Tag Archives: Elegant Clarkia




Amid the empty
heads of wild oats, Clarkia
paints hillsides purple—

long-stemmed families
reseeding new ground, waiting
for late rains in May.






Not ready long, they reach
for attention, beg to be seen
within the tall dry grass:

pink pulses clinging to the stem
like winged fairies resting might
if you let yourself believe.






Unfolding into space, hills
from peaks to plains unending
time beyond and past

the horizons of this moment
resting among the eroded
where I am near-nothing,

these specks of rock
spread out before me
like petals opening—

my nakedness
laid bare
as part of the landscape.



WPC(2) — “Serenity”


Elegant Clarkia—Clarkia unguiculata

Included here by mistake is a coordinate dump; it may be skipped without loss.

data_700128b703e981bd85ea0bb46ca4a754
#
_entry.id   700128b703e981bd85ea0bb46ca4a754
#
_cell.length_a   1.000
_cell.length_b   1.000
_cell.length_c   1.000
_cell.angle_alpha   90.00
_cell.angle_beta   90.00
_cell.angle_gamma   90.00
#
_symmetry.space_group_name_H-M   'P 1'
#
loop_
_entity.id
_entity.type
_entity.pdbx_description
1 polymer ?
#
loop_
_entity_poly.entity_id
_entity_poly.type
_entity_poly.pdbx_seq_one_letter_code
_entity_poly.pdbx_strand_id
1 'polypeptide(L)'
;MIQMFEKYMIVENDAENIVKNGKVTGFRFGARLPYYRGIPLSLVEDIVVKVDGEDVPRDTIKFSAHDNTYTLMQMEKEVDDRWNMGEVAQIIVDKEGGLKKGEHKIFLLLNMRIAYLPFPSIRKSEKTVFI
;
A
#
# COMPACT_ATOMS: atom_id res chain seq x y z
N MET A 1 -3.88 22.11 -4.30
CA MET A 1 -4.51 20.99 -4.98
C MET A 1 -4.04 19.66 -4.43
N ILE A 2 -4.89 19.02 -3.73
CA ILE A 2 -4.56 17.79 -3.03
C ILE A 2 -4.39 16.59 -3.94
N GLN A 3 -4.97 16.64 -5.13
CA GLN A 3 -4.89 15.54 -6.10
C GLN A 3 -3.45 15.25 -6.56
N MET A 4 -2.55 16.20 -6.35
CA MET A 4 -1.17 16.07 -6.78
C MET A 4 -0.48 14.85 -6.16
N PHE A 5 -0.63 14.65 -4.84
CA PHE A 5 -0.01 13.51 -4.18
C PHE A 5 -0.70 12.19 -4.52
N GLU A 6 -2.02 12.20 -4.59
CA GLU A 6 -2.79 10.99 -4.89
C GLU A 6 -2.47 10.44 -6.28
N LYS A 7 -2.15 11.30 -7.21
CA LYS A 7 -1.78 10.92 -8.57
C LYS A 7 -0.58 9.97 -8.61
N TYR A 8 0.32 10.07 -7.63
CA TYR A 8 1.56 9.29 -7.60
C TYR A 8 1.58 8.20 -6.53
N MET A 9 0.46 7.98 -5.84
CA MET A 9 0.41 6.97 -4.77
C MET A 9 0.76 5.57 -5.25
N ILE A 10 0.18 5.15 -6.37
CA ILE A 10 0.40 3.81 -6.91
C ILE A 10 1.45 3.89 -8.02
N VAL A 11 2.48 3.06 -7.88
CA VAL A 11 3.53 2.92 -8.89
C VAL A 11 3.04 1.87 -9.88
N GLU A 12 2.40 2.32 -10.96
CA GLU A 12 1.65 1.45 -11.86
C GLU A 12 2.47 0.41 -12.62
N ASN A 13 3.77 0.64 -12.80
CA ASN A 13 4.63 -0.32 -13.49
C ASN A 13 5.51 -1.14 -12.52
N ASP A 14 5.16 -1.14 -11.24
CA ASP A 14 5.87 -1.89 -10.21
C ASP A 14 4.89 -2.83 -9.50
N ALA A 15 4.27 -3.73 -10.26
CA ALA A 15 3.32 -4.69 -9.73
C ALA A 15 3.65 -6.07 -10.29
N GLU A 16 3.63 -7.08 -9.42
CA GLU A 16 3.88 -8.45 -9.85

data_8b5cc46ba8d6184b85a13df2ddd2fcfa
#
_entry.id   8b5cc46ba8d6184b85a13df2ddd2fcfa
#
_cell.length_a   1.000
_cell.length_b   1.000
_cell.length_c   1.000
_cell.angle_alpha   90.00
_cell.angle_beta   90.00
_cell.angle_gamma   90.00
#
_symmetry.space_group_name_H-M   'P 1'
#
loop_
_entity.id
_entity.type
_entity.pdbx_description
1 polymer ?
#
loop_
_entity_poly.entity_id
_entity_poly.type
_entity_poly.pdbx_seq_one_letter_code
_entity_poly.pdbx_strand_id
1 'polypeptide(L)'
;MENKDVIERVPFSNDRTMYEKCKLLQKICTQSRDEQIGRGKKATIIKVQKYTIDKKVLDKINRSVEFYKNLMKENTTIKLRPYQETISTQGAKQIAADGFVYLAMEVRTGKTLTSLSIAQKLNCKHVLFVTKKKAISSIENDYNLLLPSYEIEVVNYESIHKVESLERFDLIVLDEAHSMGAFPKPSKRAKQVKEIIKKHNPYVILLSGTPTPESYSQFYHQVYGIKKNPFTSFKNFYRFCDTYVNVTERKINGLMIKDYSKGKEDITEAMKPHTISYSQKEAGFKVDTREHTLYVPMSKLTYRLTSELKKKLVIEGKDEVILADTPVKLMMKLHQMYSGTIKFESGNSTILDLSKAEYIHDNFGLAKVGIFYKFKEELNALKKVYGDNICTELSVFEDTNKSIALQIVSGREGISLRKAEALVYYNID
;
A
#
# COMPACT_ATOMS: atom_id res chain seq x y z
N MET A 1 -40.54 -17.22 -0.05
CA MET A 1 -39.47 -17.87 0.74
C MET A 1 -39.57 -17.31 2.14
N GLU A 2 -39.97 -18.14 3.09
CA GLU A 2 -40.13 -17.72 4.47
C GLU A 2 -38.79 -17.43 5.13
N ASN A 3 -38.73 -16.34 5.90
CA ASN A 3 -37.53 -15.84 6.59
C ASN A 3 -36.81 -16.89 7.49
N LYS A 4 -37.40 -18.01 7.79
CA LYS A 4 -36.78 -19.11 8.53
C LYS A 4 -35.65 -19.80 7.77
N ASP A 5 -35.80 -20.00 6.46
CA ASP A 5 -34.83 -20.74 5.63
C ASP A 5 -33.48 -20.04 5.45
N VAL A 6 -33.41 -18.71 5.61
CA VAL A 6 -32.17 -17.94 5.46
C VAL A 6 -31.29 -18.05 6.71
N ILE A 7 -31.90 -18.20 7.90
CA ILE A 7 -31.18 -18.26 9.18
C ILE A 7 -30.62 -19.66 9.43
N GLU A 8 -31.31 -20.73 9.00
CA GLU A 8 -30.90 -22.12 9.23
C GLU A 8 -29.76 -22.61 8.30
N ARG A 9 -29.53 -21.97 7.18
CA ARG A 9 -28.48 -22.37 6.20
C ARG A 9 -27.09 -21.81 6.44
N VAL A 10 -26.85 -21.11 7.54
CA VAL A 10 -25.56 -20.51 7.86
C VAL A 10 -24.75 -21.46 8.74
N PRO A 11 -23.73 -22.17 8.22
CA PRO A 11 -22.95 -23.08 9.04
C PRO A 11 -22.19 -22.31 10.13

Also known as Mountain Garland, Clarkia unguiculata is endemic to California, and in tribute to William Clark of the Lewis & Clark Expedition, one of many species that bears his name. Judging by its widespread distribution on the ranch this spring where I’ve never seen it before, I am assuming that it enjoys these dry times. Usually found on partially shaded road cuts, in soil that was disturbed years ago, it blooms on long stems 3-4′ feet high, generally in groups or colonies of a dozen plants or more. On a year where the diversity of wildflowers and the size of their blooms has been severely impacted, it’s good to see them flourishing. A wildflower that is easily overlooked until closer inspection.